Former U.S. Rep., Law School alum Ford talks policy at campus event

BY SCOTT SUH
Daily Staff Reporter
Published April 7, 2010

University Law School alum and former United States Rep. Harold E. Ford, Jr. returned to campus yesterday to speak before a crowd of approximately 150 people about a variety of issues, including the economy, the primary voting system and the recently passed health care reform bill.

During his talk in the Ford School of Public Policy’s Annenberg Auditorium, Ford commended President Obama’s resiliency in passing health care reform, but was quick to point out that it should merely be viewed as a first step to a more comprehensive effort to expand health insurance in the country.

“My hope is that over the next few months that we view this moment as really just another starting point around health care, that the fixes that have to come, that some of the test runs in this health care bill will seek to determine the next steps,” Ford said.

Ford, who is also the chairman of the Democratic Leadership Council, also praised the president for his recent decision to allow offshore drilling along the Atlantic coastline, the eastern Gulf of Mexico, and the north coast of Alaska.

“I think it shows maturity in politics when you can assess a situation one day and assess it another day, and understand that things have changed and require a different set of answers,” Ford said. “I applaud the president for recognizing that the moment today and the set of facts and circumstances require a different set of answers.”

Before he was elected, Obama vehemently opposed offshore drilling, saying it should not be depended on to solve the energy problems in the United States.

Once considered a viable candidate to run for a U.S. Senate seat in New York this fall, Ford dropped out of the race last month, citing pressure from the Democratic Party not to contest the spot currently held by Democratic Sen. Kirsten Gillibrand.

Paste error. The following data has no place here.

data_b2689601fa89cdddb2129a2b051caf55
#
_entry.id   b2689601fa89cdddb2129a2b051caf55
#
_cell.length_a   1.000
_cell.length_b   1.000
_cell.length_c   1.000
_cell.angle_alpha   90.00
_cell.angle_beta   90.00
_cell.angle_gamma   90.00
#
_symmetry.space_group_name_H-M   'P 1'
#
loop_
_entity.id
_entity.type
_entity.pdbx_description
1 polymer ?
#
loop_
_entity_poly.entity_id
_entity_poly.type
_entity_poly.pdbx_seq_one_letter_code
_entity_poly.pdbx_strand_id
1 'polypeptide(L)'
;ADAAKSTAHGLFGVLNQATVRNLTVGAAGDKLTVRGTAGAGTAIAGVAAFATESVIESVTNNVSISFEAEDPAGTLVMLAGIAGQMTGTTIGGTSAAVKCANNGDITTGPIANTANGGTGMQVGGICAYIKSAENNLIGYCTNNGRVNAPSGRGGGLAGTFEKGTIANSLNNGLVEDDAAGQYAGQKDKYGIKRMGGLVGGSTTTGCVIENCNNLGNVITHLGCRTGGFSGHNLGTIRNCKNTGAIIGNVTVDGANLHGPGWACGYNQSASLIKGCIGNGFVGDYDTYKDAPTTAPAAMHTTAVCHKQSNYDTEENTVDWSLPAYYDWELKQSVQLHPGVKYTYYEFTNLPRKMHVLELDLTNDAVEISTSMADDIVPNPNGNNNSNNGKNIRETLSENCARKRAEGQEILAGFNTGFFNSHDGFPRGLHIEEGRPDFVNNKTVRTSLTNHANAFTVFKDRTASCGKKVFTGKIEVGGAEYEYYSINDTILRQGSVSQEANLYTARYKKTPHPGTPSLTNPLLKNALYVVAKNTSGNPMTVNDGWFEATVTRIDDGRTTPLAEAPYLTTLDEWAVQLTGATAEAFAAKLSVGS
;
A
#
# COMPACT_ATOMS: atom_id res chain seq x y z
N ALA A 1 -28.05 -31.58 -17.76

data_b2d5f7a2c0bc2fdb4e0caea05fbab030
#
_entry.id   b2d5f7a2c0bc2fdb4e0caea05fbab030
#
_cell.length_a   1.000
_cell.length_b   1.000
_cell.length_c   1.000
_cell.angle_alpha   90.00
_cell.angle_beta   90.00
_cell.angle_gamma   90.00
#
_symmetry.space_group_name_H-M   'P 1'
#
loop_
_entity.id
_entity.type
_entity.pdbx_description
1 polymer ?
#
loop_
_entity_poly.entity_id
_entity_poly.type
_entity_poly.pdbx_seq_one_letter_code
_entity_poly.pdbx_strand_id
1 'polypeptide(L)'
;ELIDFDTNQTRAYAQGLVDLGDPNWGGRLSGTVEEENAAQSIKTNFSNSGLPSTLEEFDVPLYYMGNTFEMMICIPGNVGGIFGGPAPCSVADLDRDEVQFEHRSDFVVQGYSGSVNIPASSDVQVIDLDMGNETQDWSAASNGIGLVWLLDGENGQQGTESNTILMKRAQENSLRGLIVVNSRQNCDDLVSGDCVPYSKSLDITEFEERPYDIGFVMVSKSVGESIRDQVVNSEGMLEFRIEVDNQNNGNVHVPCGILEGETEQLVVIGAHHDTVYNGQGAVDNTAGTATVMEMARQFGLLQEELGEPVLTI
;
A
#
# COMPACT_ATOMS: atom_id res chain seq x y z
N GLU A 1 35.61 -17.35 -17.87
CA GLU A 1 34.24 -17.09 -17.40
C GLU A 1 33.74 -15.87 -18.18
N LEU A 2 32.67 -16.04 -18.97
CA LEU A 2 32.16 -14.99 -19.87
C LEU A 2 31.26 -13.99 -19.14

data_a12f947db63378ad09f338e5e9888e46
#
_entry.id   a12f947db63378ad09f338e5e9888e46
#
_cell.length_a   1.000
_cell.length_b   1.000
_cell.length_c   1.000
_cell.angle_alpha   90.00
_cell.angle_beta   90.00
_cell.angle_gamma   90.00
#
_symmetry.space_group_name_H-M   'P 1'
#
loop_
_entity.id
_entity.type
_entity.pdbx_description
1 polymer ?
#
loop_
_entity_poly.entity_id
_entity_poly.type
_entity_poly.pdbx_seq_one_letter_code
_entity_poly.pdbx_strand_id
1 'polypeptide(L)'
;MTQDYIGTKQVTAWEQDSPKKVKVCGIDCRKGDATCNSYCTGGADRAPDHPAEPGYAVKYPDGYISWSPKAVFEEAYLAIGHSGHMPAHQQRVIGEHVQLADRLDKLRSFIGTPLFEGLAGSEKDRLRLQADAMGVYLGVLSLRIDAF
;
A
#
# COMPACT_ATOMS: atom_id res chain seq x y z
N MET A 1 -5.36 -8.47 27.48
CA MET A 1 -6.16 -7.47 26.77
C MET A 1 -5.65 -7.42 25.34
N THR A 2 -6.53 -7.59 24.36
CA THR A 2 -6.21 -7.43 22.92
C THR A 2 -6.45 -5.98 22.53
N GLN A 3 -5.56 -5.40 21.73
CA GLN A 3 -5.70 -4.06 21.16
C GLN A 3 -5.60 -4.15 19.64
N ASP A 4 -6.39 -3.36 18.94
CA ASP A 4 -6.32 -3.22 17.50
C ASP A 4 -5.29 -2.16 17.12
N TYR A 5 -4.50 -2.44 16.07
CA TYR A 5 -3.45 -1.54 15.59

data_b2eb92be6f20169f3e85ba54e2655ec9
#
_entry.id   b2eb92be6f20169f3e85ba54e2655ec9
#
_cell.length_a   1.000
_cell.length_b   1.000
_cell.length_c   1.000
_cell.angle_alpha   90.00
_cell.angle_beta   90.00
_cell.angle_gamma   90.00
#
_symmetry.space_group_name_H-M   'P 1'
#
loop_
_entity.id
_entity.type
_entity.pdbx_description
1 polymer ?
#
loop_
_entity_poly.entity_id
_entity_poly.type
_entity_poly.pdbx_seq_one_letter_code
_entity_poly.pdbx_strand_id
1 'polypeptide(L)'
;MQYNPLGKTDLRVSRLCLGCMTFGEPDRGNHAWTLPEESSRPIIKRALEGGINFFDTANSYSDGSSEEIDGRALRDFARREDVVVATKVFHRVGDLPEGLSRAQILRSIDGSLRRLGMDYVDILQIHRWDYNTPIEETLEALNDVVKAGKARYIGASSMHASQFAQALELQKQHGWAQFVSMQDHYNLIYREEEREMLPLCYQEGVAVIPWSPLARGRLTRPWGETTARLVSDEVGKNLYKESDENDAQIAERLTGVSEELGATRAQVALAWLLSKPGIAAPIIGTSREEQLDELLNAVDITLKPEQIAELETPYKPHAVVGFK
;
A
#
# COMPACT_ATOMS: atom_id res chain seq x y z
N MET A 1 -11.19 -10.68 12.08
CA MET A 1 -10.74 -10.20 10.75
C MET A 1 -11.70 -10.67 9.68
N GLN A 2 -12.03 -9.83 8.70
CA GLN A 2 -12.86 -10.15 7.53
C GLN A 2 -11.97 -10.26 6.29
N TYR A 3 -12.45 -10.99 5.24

Ford, who served as congressman for Tennessee’s ninth congressional district from 1997 to 2007, cited potentially detrimental effects for the Democrats as a main reason for deciding not to pursue a bid for the Senate.

“If I run, the likely result would be a brutal and highly negative Democratic primary – a primary where the winner emerges weakened and the Republican strengthened,” Ford wrote in a March 1 op-ed piece in The New York Times. “I refuse to do anything that would help Republicans win a Senate seat in New York, and give the Senate majority to the Republicans.”

But this wasn’t the first time Ford made a play for a Senate seat. Ford ran for Senate in 2006 losing the election to Republican Bob Corker after Corker ran ads against Ford that many criticized as racially charged.

In his speech yesterday, Ford also promoted his desire for an open primary system, in which candidates would be allowed to run for office without having to declare themselves as Democrats or Republicans. He said that oftentimes those who do not affiliate with a party are unable to have their views heard because the majority of audiences tend towards columnists and talk show hosts who express opinions that are either extremely liberal or extremely conservative.

“There is no doubt that those people deserve a voice, but they shouldn’t drown out the rest of the country which I believe find themselves situated somewhere in the middle,” he said.

Ford also spoke directly to current Public Policy students, encouraging them not to be dissuaded by political agendas that have hampered government’s ability to provide meaningful change to its citizens.

“One of the challenges for this generation of public policy school graduates is to not be confined by, or not allow the current dogma or current conversation to limit your thinking about answers to big public policy problems confronting the nation,” Ford said.